START EAR LYContestants in the national competition must be under 15, and most champs have been 13 or 14. The youngest was 11 years old. (Only three first-timers have won since 1999.)STUDY, STUDY, STUDYIn the year they compete in the national bee, kids train for almost 500 HOURS. Some, like the 2018 winner, hire a past competitor as a coach.V-I-C-T-O-R-YBEWARE THE GRAY GHOSMemorize “metastasize,” “metonymy” and “Weimaraner,” the most commonly misspelled words of the last 22 YEARS. Double L’s are also a danger, tripping up 83 finalists since 1996.PLAY WITH WORDSHow do you spell r-e-l-a-x-a-t-i-o-n? A 1986 survey reported that more than 80 percent of competitors kicked back by playing word games such as Scrabble and Boggle.HOPE FOR THE WORSTAn analysis of 13 YEARS of bee data found that a…

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torch song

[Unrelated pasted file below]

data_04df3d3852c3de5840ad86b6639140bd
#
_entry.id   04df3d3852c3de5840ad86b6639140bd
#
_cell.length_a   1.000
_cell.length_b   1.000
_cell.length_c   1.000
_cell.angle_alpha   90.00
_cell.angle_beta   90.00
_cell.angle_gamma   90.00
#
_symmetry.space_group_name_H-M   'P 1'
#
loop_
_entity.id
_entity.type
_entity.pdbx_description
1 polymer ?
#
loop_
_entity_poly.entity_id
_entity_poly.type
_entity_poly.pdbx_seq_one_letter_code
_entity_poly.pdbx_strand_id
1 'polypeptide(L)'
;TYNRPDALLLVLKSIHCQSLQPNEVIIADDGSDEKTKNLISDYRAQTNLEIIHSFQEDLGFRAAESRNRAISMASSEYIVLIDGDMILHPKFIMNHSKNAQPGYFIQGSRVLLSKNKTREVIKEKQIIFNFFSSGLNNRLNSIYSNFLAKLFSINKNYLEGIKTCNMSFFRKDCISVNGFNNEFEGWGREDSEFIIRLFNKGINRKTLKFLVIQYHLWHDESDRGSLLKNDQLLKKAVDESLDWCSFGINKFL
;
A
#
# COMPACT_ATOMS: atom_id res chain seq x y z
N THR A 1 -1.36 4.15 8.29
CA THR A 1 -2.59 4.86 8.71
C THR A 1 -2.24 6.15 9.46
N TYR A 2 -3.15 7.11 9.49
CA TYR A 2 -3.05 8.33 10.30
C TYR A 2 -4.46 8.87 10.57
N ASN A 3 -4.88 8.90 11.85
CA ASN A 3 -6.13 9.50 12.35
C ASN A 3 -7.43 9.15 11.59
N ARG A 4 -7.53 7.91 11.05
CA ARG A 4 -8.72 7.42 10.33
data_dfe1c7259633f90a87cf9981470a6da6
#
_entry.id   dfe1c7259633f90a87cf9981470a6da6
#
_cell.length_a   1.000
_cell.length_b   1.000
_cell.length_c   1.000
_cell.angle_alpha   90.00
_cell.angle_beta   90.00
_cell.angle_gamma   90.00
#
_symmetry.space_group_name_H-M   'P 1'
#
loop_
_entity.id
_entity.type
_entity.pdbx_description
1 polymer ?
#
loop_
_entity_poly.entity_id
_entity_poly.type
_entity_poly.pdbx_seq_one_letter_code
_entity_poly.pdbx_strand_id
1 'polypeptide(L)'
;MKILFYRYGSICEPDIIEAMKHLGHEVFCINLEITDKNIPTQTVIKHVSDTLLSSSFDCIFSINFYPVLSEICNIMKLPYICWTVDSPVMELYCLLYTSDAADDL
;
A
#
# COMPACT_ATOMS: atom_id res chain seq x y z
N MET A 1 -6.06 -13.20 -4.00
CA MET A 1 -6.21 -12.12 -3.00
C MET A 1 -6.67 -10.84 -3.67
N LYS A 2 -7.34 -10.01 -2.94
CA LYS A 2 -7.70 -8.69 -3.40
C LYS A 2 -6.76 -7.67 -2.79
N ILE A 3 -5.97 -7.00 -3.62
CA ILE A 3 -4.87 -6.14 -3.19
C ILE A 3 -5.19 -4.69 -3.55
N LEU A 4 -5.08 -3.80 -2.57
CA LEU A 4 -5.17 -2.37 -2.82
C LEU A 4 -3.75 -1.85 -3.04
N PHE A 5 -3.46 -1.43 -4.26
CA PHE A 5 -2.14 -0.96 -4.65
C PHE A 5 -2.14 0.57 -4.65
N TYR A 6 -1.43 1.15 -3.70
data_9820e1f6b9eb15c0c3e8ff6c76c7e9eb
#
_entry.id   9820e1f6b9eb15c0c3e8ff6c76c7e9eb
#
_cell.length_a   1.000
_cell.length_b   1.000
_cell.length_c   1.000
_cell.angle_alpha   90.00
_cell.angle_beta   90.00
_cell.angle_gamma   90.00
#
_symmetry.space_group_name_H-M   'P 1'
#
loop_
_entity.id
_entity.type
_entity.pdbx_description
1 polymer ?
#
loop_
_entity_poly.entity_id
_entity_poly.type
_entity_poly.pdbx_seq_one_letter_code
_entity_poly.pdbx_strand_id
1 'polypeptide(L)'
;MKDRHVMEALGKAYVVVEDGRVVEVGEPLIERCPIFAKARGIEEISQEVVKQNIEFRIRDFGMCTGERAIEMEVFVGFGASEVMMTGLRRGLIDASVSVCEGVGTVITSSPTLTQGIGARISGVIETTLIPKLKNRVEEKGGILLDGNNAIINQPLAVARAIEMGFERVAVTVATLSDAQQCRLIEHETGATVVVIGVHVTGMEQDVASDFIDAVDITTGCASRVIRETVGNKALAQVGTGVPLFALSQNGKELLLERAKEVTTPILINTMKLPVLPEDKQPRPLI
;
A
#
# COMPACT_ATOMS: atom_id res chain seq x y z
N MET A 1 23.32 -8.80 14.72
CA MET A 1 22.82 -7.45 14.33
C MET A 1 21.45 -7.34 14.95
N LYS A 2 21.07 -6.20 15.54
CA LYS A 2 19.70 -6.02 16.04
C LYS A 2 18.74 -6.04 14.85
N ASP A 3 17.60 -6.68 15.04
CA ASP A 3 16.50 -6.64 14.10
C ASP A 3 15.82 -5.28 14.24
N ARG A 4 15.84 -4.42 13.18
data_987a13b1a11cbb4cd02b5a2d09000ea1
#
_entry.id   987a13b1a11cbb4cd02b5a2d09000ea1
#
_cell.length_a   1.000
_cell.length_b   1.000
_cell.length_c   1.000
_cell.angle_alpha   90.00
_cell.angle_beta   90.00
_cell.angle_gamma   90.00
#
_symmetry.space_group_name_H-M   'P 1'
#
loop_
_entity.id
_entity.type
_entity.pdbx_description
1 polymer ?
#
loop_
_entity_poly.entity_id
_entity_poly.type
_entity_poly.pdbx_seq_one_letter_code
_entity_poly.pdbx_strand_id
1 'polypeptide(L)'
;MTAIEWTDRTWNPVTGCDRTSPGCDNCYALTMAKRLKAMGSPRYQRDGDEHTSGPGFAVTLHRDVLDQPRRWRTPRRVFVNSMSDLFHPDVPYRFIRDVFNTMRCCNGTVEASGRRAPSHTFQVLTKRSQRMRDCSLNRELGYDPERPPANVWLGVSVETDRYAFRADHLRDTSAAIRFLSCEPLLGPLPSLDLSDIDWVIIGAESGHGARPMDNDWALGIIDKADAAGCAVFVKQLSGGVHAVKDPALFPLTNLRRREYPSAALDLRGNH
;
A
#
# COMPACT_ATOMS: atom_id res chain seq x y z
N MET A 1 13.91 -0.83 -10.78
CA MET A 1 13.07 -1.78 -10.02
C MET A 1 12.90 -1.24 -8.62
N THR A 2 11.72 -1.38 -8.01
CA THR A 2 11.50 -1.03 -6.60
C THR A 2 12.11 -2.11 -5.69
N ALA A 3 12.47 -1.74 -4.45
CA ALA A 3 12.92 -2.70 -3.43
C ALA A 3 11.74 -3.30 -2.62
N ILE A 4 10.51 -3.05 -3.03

A new Statue of Liberty Museum on Liberty Island (and companion photo book) debuts this month, featuring the original 16-foot-tall, 3,600-pound torch.WHEN the French sculptor Frédéric-Auguste Bartholdi (1834-1904) sailed into New York Harbor just before dawn on June 21, 1871, he was seized by a “marvelous feeling of movement, animation.” The trans-Atlantic voyage had been rough, but it wasn’t only the thought of terra firma that roused his spirits. From the ship, he spotted a small island, “the ideal spot” for his planned masterwork, officially titled “Liberty Enlightening the World.” Funding, designing and building Bartholdi’s colossus would take 15 years and an army of workers who assembled the 225-ton iron frame, shaped 300 copper plates for the statue’s skin and manufactured 300,000 rivets to hold it together. (A visitor to…